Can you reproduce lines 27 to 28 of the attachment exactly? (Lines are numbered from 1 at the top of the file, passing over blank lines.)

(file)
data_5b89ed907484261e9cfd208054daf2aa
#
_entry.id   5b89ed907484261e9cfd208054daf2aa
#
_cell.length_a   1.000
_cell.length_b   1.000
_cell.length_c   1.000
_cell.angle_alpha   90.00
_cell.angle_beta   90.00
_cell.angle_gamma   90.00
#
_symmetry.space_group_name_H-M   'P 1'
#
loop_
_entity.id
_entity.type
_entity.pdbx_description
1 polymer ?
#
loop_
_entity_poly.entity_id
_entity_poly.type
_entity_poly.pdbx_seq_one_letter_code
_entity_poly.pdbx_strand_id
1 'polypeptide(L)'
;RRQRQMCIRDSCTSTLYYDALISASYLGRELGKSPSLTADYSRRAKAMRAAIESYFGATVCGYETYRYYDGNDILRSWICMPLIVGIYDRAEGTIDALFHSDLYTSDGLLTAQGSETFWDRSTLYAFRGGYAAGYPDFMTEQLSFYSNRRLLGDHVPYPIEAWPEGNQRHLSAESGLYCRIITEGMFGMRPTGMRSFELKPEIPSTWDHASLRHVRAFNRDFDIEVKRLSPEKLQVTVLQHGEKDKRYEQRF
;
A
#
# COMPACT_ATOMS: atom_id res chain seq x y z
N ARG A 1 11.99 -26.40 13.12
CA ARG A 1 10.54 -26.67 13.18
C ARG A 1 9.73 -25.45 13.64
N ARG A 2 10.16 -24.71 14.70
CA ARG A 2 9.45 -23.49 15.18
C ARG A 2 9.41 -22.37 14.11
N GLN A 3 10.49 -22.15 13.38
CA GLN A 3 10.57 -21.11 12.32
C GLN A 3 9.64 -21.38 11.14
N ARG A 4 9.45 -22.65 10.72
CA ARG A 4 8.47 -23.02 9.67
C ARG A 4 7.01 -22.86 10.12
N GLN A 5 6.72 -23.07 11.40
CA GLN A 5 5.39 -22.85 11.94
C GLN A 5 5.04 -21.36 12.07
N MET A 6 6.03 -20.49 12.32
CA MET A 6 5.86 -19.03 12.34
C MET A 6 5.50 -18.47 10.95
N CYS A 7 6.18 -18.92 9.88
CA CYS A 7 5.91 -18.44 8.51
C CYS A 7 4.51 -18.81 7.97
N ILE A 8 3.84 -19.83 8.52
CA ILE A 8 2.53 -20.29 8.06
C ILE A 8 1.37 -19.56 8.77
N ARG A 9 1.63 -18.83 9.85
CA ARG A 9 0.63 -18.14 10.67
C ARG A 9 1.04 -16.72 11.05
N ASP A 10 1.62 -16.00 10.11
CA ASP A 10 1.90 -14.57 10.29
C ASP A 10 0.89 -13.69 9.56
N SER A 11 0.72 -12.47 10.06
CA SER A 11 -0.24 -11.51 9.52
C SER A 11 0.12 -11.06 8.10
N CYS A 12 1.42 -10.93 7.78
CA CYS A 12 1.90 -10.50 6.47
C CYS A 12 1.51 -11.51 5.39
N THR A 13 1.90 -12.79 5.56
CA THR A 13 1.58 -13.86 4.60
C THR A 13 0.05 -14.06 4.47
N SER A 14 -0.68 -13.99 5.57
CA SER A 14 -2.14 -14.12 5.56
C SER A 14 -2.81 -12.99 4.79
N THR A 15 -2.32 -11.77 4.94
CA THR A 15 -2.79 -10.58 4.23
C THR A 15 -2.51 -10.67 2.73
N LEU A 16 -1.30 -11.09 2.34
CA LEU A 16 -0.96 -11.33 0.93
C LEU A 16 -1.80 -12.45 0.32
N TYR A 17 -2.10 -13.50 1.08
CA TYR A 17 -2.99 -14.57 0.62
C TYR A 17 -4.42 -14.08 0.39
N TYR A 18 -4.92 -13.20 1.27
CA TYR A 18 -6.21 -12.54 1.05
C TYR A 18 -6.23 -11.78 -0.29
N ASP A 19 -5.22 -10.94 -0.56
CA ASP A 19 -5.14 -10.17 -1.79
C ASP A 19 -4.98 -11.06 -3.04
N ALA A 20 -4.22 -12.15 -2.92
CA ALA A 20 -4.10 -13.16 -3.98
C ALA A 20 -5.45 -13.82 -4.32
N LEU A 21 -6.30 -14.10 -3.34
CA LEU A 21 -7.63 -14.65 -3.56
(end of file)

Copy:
;
A